I also looked at some LCD and OLED character modules. I'm torn between 20x1, 20x2, and 16x2 modules. The 20x1 would be most readable, but might not fit in the space available. A second line would allow me to display other info like the OVR indicator, along with the characters that should be in columns 17 and 18 in the case of a 16x2. I'm also somewhat constrained by the blue-colored window in the calculator's case.

Saturday, April 2, 2016

EP-102 emulation

One of my goals, like so many i4004 hobbyists, is to recreate the Busicom PF-141 calculator. This was a printing calculator, using one of the earliest small digital printers from the company that became Epson. Some have done it with a compatible printer while others have used microprocessors to scan the hammer driver outputs and convert the results to ASCII.

I'm a professional software engineer, and have been writing software since learning Fortran in 1977. While I've written a fair amount of code for hobby projects it's not something that excites me anymore. Verilog and VHDL, on the other hand, are interesting to me because they require a different mindset and I love learning new things.

So I set out to develop an EP-102 emulator that would print on the Epson M-32TL printer in the Canon P170-DH calculator that I planned to cannibalize. Since I've been unable to find a datasheet for the M-32TL, I decided to put that off a bit and generate ASCII output on a serial interface. I can also emulate the keyboard with a serial interface, allowing me to run the real PF-141 firmware in an FPGA emulating the entire system while using a PC for input and output.

There are a lot of UART implementations available in VHDL and Verilog, but I wanted to write my own. Since I'm not looking for a full 16550 emulation it only took a few evenings to code and debug, including testing it on a Spartan-6 reference board. I'd hoped to test it on the Lattice iCE40-HX8 breakout board, but I'm having a minor but blocking issue with USB configurations (udev rules to disconnect one of the FT2232H interfaces from the serial driver, if you're curious).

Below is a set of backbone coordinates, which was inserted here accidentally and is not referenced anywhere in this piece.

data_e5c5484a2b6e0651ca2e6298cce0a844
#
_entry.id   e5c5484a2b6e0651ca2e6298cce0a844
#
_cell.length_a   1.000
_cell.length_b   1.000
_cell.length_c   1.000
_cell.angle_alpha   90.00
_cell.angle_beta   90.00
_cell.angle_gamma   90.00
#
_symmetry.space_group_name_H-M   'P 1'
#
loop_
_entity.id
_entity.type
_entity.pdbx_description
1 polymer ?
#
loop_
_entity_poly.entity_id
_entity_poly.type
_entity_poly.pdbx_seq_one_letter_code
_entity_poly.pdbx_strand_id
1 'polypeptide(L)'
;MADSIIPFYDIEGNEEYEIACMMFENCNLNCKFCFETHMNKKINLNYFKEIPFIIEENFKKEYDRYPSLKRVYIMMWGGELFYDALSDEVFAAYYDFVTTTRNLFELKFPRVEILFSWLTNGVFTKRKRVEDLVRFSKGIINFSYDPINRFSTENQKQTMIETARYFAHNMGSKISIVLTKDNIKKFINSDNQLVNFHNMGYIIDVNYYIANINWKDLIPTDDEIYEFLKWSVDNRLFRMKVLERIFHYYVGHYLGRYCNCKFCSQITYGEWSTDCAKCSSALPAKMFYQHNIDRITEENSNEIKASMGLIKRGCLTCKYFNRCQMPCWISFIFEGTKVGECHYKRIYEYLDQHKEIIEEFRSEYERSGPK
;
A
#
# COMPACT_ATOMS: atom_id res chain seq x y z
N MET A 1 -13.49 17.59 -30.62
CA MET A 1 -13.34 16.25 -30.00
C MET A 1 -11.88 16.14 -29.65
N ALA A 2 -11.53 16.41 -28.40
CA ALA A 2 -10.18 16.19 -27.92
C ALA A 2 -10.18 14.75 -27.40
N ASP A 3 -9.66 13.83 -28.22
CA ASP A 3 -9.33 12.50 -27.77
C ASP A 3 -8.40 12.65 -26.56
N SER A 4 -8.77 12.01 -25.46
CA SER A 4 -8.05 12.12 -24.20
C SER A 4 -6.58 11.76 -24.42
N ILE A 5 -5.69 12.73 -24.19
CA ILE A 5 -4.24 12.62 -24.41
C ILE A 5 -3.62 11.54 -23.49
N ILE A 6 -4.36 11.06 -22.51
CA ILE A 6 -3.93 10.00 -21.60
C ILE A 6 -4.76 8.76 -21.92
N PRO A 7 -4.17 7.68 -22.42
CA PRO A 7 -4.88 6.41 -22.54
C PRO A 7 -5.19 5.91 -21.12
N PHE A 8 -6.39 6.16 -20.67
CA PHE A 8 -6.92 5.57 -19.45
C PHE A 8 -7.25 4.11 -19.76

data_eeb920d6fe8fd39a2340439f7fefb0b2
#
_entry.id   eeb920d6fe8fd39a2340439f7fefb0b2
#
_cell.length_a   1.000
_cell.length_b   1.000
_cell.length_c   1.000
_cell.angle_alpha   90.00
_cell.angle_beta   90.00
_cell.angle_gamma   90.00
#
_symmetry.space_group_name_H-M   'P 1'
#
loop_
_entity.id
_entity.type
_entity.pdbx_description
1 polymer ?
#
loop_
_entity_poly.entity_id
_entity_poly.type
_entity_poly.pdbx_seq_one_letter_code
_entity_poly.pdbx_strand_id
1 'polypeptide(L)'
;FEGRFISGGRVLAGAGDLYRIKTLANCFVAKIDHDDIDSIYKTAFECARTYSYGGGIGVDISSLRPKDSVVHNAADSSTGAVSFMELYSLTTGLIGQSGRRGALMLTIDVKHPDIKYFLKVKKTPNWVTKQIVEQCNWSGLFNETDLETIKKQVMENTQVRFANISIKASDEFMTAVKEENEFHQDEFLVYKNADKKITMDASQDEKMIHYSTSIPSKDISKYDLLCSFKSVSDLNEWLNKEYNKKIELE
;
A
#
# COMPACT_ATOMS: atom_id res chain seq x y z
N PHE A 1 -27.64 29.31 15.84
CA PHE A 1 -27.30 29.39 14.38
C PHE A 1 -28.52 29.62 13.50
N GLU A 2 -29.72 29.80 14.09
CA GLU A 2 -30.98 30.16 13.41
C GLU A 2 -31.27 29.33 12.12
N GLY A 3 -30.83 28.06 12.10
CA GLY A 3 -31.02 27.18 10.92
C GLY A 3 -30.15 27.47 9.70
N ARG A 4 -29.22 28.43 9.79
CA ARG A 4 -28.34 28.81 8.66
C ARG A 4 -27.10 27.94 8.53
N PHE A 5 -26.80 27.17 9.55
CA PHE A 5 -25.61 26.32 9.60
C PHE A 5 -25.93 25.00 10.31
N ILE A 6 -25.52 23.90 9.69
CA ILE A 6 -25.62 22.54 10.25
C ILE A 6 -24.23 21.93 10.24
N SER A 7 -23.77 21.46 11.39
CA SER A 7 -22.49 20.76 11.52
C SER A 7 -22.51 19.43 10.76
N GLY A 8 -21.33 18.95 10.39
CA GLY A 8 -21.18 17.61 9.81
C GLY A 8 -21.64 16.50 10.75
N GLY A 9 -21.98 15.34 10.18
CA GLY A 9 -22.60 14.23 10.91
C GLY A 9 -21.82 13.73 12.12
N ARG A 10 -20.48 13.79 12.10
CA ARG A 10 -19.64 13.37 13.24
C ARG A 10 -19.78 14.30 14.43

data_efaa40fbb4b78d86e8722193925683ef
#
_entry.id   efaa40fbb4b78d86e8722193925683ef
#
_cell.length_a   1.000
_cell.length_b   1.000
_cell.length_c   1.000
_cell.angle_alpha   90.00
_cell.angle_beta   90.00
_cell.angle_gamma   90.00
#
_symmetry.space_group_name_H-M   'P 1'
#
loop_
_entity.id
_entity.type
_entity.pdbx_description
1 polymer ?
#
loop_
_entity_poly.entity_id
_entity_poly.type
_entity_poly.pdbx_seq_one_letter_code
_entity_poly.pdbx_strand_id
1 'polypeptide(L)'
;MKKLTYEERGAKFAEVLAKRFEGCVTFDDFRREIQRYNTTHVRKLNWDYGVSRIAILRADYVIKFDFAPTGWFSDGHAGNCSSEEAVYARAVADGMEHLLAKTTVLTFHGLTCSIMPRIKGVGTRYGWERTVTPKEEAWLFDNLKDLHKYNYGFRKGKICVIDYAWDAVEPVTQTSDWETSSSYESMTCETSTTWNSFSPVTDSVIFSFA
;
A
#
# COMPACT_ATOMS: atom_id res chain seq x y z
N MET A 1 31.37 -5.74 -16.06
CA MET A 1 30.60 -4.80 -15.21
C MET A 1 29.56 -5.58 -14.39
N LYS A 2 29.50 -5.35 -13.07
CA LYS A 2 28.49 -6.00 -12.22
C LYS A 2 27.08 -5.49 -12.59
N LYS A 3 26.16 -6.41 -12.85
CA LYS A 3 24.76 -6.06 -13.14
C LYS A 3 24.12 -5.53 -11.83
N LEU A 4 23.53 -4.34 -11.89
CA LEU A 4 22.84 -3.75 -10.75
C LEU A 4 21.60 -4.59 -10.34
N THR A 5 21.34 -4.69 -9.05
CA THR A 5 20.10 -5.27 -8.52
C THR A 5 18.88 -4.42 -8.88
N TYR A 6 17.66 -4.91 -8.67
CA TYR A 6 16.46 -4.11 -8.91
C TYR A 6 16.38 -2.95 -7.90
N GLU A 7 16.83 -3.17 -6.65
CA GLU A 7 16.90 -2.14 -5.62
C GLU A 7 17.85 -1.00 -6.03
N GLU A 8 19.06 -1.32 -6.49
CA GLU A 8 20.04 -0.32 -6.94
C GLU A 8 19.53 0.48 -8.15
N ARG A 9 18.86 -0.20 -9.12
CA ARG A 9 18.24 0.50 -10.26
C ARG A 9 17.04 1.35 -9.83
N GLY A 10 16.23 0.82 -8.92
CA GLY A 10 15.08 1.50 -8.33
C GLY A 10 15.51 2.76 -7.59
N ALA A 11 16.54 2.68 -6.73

Then I turned to emulating the EP-102. This is a tiny drum printer with 18 columns and 13 sectors per column. From the left, the first 15 columns can print the digits 0 to 9, a decimal separator (period or "full-stop"), or a "minus" sign. The 16th column is non-printing, and the 17th and 18th columns have various special characters. (This raises a problem with my plan to use the P170-DH, as it has a 12-digit printer. Maybe I'll replace the 12-digit VFD with a 20-character LCD or LED instead.)

When Tim McNerney analyzed the PF-141 for the i4004's 35th Anniversary he included notes on the operation of the EP-102. From these I constructed a Verilog module that looks like an EP-102 on one side and outputs a stream of ASCII characters when the "paper" is advanced on the other. This took another few evenings. I still have a bug in the synchronization of the sector timing (e.g. when I try to print 1s ASCII 2s are generated) but it's getting close.

I'm thinking it might be fun to create a "PF-141 on a board" using the iCE40-HX8K breakout board, so I decided to build it for the iCE40 to see how big it is. Including the EP-102 emulation, UART transmitter, and a simple test "top" module I'm using 458 of the 7680 logic cells, or about 6%. To create a full system I'll need to add a 4004 CPU, 5 4001 ROMs, 2 i4002 RAMs, 3 4003 shift registers, the UART receiver, and the as-yet unwritten ASCII-to-keyboard converter. Will it fit? Stay tuned!